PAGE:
In addition, we performed subanalyses to identify which strategies might be most effective in preventing potentially harmful errors. Although all errors have some adverse consequences, prevention of those errors that pose the greatest risk of harm to patients is especially important. Again, we found that 3 interventions could have been most effective: 1) the presence of a clinical pharmacist to monitor medication ordering, transcribing, and administering (88.3% of errors); 2) CPOE with CDSSs (75.8%; Table 2, Fig 1); and 3) improved communication between physicians, nurses, and pharmacists, such as increased nursing participation in morning rounds (85.8%). Together, these 3 interventions might have prevented 96.7% of potentially harmful errors. Interventions such as unit-based dosing and pharmacists’ monitoring administering tended to prevent potentially harmful and nonharmful errors equally, whereas interventions such as computerization of the medication administration record and clinical pharmacist monitoring of transcribing tended to prevent nonharmful errors at a greater rate than potentially harmful errors (Table 2, Fig 1).
Finally, we analyzed whether different subtypes of potentially harmful medication errors were likely to be prevented by similar interventions. Of the 120 potentially harmful errors, 115 were potential ADEs, 68 of which were intercepted and 47 were not. The remaining 5 errors were preventable ADEs that actually caused harm to the patient. Compared with all other errors, the most effective potential strategies for preventing these 52 serious medication errors (nonintercepted potential ADEs and preventable ADEs) were CPOE with drug-allergy and drug-frequency checks, automated bedside dispensing devices, and enhanced communication between physicians and nurses. Of the 5 preventable ADEs, CPOE with drug-dose and drug-allergy checking would have prevented 4; the last preventable ADE was a drug administration error.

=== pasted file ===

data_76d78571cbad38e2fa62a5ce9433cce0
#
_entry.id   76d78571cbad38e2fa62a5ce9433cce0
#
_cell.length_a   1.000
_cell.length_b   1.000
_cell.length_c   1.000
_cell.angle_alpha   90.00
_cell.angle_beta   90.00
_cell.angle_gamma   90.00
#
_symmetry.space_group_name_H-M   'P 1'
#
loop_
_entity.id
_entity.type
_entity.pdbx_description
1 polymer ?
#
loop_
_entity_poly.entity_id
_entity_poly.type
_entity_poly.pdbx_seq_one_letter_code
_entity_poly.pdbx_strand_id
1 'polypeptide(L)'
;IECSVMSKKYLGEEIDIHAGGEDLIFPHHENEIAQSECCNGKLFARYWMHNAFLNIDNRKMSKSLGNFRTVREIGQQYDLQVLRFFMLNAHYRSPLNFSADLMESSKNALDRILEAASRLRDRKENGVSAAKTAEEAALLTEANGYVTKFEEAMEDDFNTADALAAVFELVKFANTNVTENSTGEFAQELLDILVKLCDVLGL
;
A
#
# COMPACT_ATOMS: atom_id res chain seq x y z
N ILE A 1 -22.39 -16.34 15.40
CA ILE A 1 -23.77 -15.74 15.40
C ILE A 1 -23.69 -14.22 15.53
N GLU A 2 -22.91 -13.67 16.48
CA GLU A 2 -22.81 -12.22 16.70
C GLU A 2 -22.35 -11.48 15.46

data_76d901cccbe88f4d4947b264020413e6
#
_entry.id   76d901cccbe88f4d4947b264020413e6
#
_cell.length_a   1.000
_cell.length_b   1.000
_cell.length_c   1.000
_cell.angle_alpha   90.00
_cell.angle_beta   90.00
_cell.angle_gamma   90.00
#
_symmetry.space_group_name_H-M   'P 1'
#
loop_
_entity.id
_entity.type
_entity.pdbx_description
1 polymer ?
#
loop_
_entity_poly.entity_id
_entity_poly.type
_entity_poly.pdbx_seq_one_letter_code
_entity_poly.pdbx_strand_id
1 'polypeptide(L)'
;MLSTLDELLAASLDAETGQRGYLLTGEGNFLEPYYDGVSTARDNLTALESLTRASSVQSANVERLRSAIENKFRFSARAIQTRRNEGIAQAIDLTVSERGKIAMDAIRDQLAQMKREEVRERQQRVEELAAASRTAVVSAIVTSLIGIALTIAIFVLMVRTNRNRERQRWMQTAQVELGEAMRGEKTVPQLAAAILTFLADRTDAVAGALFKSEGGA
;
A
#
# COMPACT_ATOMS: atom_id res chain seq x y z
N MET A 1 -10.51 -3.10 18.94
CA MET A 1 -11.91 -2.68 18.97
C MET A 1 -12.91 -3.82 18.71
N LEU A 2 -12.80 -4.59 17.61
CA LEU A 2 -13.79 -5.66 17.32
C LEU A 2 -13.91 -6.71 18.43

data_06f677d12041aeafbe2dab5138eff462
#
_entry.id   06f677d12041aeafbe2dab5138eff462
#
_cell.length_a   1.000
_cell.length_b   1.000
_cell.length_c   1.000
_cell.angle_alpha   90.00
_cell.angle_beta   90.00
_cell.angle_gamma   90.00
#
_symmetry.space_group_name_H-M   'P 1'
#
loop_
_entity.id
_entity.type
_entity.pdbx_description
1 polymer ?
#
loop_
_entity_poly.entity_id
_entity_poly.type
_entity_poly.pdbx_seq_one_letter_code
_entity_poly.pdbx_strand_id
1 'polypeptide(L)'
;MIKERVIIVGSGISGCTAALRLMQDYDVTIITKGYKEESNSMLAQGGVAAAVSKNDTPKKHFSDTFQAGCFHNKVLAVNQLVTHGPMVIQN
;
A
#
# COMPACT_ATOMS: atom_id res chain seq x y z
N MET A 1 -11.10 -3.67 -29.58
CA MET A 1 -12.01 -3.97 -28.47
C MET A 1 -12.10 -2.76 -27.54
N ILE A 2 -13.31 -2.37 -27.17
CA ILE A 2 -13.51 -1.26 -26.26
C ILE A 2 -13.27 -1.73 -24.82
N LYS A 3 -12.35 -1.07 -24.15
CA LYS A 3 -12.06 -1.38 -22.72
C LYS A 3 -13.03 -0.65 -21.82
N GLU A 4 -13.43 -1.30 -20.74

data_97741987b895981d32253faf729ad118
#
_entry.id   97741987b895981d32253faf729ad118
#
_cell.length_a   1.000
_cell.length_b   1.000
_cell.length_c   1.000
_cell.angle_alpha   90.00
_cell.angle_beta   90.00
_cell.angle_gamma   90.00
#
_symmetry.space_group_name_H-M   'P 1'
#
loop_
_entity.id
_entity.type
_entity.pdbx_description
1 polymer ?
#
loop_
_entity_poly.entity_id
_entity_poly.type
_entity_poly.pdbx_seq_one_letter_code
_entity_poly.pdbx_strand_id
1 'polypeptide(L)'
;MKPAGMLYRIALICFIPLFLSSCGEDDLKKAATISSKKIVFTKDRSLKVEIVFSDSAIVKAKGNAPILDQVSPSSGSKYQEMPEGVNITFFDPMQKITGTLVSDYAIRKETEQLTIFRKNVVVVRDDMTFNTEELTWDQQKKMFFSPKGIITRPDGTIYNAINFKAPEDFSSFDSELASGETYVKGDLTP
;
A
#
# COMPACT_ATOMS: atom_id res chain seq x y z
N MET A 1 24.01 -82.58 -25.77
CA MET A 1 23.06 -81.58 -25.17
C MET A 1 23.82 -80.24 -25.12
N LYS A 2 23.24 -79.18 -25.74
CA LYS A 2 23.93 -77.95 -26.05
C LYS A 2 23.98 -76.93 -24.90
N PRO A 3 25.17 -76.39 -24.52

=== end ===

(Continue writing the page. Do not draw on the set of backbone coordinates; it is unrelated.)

Medication errors and ADEs are serious problems in pediatrics as well as in adult medicine. The relatively higher rates of potentially harmful errors in hospitalized children compared with adults probably occurs primarily because dosing is more complex in pediatrics and underscores the need for safer systems in this setting.14 However, until recently, the incidence of pediatric medication errors has received relatively little scrutiny compared with adults, and even less has been done to assess their preventability. Errors with little potential to cause harm tend to be easiest to prevent21,22,29; however, prevention strategies that can prevent harmful errors would be expected to have more clinical impact.
In this study, we analyzed potential prevention strategies for medication errors in general as well as for potentially harmful errors. We found that 3 strategies had the greatest likelihood of reducing all errors as well as potentially harmful errors: CPOE with CDSSs; presence of a ward-based clinical pharmacist; and improved communication among physicians, nurses, and pharmacists. The first 2 of these strategies are demonstrated effective error prevention strategies in adult inpatients,21–23 and the present study strengthens the importance of these interventions. In addition, our findings suggest that improved communication among physicians, nurses, and pharmacists, perhaps through increased nursing involvement in physician work rounds, may be an effective error prevention strategy.
To date, relatively few studies of medication errors in children have focused on systems factors associated with errors.16,17,30–32 Although competence at the level of medical staff is essential in any clinical setting, medication errors are most effectively prevented by a systems approach rather than by singling out error-prone individual providers.1–3,21–23 Human factors research in general typically focuses on problems in systems rather than on individual blame.33–35 This approach reduces the likelihood of error and introduces checks into the system that can intercept errors before they reach the patient.